Game of Thrones Tours: The desolate landscape around Lake Myvatn has drawn filmmakers over the years; recent flicks include the Russell Crowe movie "Noah" and the Tom Cruise action picture "Oblivion." But it's the critically acclaimed and immensely popular HBO series "Game of Thrones" that draws tourists. Lake Myvatn and its environs serve as the stand-in for the wintery "beyond the wall" scenes in Season 2. Naturally, tour operators have taken advantage of this, and you'll find daylong Game of Thrones tours leaving from Akureyri. Your ticket usually includes roundtrip transportation to the remote locations by a super Jeep (jacked up to traverse rough terrain) and often a stop at the Myvatn Nature Baths.
Whale-watching: The North Atlantic is a haven for a multitude of whale species, and seeking out bottlenose, humpback or minke whales is a popular excursion. You can either take a tour directly from Akureyri or drive yourself to Husavik, considered the "whale watching capital of Europe" (about 90 minutes away). If you go, save time for the excellent Husavik Whale Museum. (Open 8:30 a.m. to 6:30 p.m. daily June to August and 9 a.m. to 4 p.m. May and September)
Horseback Riding: As you traverse the countryside, you'll see Icelandic horses, notably smaller than most breeds, grazing by the side of the road. But don't mistake their size for a lack of power. In addition to the regular gaits all horses know, Icelandic horses are born with their own speedy version known as the toit, making a horseback riding expedition a must for equine-lovers. Numerous operators run excursions in the Akureyri area; Skjaldarvik, a few miles north of town, has 90-minute rides daily at 10 a.m., 2 p.m. and 5 p.m. (with free access to a hot tub after your excursion).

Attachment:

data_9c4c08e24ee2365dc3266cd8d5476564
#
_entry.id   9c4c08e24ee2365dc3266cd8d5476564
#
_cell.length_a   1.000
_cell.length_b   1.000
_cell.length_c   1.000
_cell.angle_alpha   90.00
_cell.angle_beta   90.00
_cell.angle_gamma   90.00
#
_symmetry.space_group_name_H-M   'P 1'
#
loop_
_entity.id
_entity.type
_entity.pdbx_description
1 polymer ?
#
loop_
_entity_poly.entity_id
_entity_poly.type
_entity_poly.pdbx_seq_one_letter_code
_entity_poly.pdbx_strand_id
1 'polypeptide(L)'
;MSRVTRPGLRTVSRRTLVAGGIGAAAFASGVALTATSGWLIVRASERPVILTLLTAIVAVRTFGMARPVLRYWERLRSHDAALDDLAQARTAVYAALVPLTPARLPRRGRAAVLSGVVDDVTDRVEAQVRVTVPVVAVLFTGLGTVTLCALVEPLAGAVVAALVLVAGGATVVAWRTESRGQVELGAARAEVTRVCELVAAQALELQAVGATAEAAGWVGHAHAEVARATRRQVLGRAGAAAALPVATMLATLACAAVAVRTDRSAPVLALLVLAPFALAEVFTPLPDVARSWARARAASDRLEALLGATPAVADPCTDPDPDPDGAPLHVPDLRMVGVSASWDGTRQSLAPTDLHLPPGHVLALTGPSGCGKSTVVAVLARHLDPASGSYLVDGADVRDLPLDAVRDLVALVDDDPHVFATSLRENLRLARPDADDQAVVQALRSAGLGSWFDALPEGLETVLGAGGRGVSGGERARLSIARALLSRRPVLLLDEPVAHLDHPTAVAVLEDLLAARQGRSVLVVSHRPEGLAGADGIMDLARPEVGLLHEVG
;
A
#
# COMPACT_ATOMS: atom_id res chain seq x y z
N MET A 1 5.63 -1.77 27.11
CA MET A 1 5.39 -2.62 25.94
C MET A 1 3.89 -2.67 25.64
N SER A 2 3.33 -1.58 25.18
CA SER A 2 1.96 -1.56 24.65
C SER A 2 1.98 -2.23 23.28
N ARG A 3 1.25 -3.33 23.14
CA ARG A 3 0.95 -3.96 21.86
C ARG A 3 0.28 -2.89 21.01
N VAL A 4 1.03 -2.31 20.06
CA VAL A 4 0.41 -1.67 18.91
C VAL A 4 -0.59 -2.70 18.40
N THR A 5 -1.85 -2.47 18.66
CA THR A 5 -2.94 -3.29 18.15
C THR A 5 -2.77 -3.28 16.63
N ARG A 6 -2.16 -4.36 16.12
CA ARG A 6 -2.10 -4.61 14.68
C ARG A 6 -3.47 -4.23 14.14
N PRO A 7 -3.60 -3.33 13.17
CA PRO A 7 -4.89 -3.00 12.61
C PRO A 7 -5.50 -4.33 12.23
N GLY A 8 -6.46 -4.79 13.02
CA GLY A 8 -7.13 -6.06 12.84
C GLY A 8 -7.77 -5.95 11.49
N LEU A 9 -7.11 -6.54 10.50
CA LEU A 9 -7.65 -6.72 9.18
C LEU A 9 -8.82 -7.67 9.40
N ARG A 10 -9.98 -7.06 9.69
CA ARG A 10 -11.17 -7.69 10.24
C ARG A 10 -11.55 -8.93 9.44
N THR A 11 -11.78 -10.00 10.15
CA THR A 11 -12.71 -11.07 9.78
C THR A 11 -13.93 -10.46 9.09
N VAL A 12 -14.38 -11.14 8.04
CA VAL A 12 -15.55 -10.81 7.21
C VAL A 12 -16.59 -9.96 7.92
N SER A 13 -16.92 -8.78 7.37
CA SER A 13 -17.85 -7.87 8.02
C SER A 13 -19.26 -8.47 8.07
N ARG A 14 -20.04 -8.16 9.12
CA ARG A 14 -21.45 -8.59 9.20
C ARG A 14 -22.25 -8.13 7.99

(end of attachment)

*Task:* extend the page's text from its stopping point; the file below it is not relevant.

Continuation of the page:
Flightseeing: If you have the budget, Akureyri is a good base for flightseeing over some of Iceland's most unusual terrain. In fall 2014, companies such as Iceland Travel, Saga Tours and Nonni Travel were offering flights over the raging Holuhraun lava field from the Bardabunga volcano. Even if that cools down, you'll be able to see dramatic landscape such as the Askja caldera, Lake Myvatn and Vatnajokull, the monster glacier that makes up 10 percent of the island. Another option is a flight to Grimsey Island, which is Iceland's only point north of the Arctic Circle. You can view puffins and icebergs, and you'll receive a certificate proving northern exposure.
Motorcycle Museum of Iceland: If the rain is too much for you, Akureyri offers a host of museums and attractions, most within walking distance of the port. If you spend your weekends riding the road, you'll appreciate the Motorcycle Museum of Iceland, which dives into the history of hogs on the island, in a building that was especially designed to house the bikes (Krokeyri 2; open 10 a.m. to 5 p.m. daily June 1 to August 31)
Botanical Garden: The Botanical Garden is the northernmost park of its kind in the world, with 430 native plants and 6,600 other species (Eyrarlandsholt; open8 a.m. to 10 p.m. Monday to Friday and 9 a.m. to 10 p.m. Saturday and Sunday from June 1 to September 30)
On Foot: Akureyri is extremely walkable. The town center is less than 10 minutes from the cruise port.
By Taxi: Taxis, located on the street across from the cruise terminal parking lot, are available for two- to six-hour private tours. Prices are displayed on a street placard and include gratuity; Iceland is not a tipping culture.
By Car: The Lake Myvatn area has many sites you can visit on your own if you have a car. Europcar has a rental office within the cruise terminal, and familiar brands such as Dollar, Thrifty, Budget and Avis are a short walk away (as well as the Icelandic company Icelandcar). Reservations are recommended in the prime summer months (June, July and August).